entire consecration. And in this state of consecration, which always and necessarily implies a freedom from prejudice and all personal influence, we come and present the case of difficulty, whatever it may be, before God. With simplicity or singleness of heart, in other words, with the single motive of doing his will, we supplicate his direction. And while we are thus seeking the divine guidance, we also exercise those powers of reflection and judgment, which our heavenly Father has given us for the express purpose of being faithfully and conscientiously employed on their appropriate occasions. Under these circumstances, let us decide as we will, let us turn to the right or the left, let us advance or retreat, it is our privilege and our duty to believe, that we take the right course: in a single word, that we are right, because the Lord guides us.

6.—In adopting this view, and in making these remarks, it will be naturally understood that we mean the right course in
the moral sense of the terms. The prayer for divine direction, offered up in the spirit of consecration, which implies a heart wholly given to God, and offered up also in entire faith, which receives the promises of God without wavering, necessarily involves the result, that the course taken, whether it be conformed to natural wisdom or not, and is attended with the best natural results or not, is morally the right course, and is entirely acceptable to God. A man in that state of mind may commit a physical or prudential error; he may perhaps take a course which will be followed by the loss of his property or an injury to his person, but he cannot commit a moral error. That is to say, he cannot commit an error, which, under the adjustments and pledges of the Gospel, will bring him into a state of moral condemnation, and will have the effect to separate him from God and God’s favor. The mistakes of judgment, if any such exist, are compensated by the rectitude of the heart. The humble and sincere uprightness, which exists there, taken in connection with the arrangements and promises of God, cannot fail to rectify and to make every thing well in the end.

7.—It is the prayer of faith, therefore, involving, of course, an act of an entire consecration to God, which possesses the wonderful prerogative of leading us into the
right, without knowledge, and even against knowledge. And hence it is, on the principles which have been laid down, that God, who always requires us to do what is right, so often shuts up the avenues of knowledge in particular cases of conduct, that we may do right by faith without knowledge. Faith is God’s light in the soul; and he may be said, in a multitude of cases, to extinguish the light of knowledge, that he may kindle up the light of faith.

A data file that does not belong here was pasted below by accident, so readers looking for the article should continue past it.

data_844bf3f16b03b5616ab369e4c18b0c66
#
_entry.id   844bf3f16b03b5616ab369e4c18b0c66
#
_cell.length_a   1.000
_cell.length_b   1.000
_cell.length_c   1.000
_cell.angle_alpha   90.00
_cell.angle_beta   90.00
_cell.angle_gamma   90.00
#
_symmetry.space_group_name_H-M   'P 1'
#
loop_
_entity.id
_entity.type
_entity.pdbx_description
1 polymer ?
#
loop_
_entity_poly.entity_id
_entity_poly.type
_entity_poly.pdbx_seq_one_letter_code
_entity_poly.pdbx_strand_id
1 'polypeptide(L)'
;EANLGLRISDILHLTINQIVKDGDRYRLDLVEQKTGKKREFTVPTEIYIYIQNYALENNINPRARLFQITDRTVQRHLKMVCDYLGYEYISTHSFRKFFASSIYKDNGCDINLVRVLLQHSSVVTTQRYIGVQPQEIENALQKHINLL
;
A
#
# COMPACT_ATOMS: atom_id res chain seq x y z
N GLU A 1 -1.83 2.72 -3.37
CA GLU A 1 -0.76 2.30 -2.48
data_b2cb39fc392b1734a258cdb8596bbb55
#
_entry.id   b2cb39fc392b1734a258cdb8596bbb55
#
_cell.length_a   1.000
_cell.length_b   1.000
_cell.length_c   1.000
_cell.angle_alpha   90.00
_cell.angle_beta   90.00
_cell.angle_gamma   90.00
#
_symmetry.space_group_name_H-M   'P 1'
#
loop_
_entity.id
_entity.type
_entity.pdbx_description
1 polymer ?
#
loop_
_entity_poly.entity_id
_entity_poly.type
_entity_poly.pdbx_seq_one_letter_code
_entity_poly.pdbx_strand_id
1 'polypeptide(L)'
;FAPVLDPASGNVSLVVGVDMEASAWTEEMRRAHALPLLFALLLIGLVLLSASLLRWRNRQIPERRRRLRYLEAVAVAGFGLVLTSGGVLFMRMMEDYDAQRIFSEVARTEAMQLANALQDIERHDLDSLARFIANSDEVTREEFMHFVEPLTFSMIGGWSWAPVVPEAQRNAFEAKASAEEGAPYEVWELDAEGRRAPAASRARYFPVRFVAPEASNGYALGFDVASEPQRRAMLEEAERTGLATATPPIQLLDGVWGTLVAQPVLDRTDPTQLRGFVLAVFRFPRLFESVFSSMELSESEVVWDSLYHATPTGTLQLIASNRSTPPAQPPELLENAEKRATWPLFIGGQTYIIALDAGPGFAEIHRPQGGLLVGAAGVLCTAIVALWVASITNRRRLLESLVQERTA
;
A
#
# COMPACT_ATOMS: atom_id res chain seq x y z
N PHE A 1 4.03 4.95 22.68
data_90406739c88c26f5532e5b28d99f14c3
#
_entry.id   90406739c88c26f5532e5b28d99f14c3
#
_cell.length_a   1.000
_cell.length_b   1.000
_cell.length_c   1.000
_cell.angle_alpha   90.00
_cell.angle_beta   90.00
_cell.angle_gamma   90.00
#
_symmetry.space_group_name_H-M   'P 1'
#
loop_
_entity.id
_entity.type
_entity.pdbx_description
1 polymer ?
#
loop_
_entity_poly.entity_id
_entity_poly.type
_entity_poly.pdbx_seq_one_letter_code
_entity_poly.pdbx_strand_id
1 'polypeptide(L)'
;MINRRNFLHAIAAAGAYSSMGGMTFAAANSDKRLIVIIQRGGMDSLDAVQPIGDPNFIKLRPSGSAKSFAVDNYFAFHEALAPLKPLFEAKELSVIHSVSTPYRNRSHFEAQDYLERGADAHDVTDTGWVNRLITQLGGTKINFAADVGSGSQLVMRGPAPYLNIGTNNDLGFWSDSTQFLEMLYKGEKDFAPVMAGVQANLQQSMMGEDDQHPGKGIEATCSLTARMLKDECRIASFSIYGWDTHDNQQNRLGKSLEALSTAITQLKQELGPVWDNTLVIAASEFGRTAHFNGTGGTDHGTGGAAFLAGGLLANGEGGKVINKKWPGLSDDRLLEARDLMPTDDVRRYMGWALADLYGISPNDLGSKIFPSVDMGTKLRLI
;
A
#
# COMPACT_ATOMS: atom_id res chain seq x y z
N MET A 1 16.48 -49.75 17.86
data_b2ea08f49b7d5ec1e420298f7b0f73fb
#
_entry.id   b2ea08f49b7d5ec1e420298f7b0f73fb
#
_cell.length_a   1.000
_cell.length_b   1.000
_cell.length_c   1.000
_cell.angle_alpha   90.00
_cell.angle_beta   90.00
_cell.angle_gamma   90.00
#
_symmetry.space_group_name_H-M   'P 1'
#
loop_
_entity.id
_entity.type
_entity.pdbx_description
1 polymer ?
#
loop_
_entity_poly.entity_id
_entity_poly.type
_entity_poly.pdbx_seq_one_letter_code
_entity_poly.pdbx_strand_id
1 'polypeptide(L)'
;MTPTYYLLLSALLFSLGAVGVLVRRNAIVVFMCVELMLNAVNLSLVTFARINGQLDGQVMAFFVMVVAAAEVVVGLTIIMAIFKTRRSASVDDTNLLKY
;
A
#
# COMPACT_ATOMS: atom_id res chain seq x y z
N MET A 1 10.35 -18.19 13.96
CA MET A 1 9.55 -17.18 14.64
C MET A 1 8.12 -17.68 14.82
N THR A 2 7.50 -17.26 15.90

8.—We are aware, that it may appear extraordinary to some persons, to speak of doing right by faith without knowledge. But delay a moment, and notice the precise import of these expressions, which obviously convey a great truth. What, then, is their true meaning? It is precisely this. In those cases, where we are destitute of positive knowledge, we must form the best judgment we are able, looking to God with sincerity and singleness of purpose and in full faith also, that he will guide us aright. And the judgment which is formed under such circumstances, although it rests upon faith, and never in itself ascends above probability, yet becomes practically, and in the moral sense, KNOWLEDGE. That is to say, it answers the purpose of knowledge; and without being knowledge really, it is knowledge virtually.

9.—And we may now go further, and say, that in acting in accordance with the results which we thus obtain, we always and necessarily accomplish the will of God. We know his will, while in a certain sense we may be said to be ignorant of it; because it is his will, that we should live and act by faith without knowledge. “I adore all thy purposes,” says Fenelon, “without knowing them.” This is the great work of holiness, to do the will of God, while we know it, and can know it, only in part. Living by faith without knowledge, is living in the truest divine light. What did Noah know, when he entered into the ark; when he sailed on the tops of mountains, with nothing around him but clouds and storms? He knew nothing, but he
believed. What did Abraham know when he conducted his son Isaac to Mount Moriah to be sacrificed? Like Noah, he knew nothing of what was before him, but he had faith in God. In acting by faith, which took him from the control of self and placed him under the control of God, he necessarily accomplished the will of God, and it was “accounted to him for righteousness.” When we are led in the way of faith, we are led by God himself; and it is impossible for God, by means of spiritual operations, to lead his people in a way, which is contrary to his own will. And being in his will, though it be a blind way to human sight, we are not profitless. “The blinded beast,” says Molinos, “that turns the wheel of the mill, though it seeth not, neither knows what it does, yet it does a great work in grinding the corn.”

10.—These principles afford great consolation. Oh, the blessed simplicity of holy living; not more wonderful in its results, than in the simple nature of its methods! God always accomplishes the greatest results by methods, which men despise for their simplicity. Go on, therefore, beloved in the Savior, in this safe and living way of faith. Your way may be dark to human vision; but faith will make it light in the Lord. The uncertainties of God, when enlightened by faith, are far better than the knowledge, which the world can give without faith. Thou art blindfolded as to outward vision, but still there is an eye that sees for thee. Follow the safe way of the true light! Other lights, on the right hand and left, may arise to dazzle and bewilder. It is the light of Faith only, which God kindles, and which leads to the blessed source, from which it came.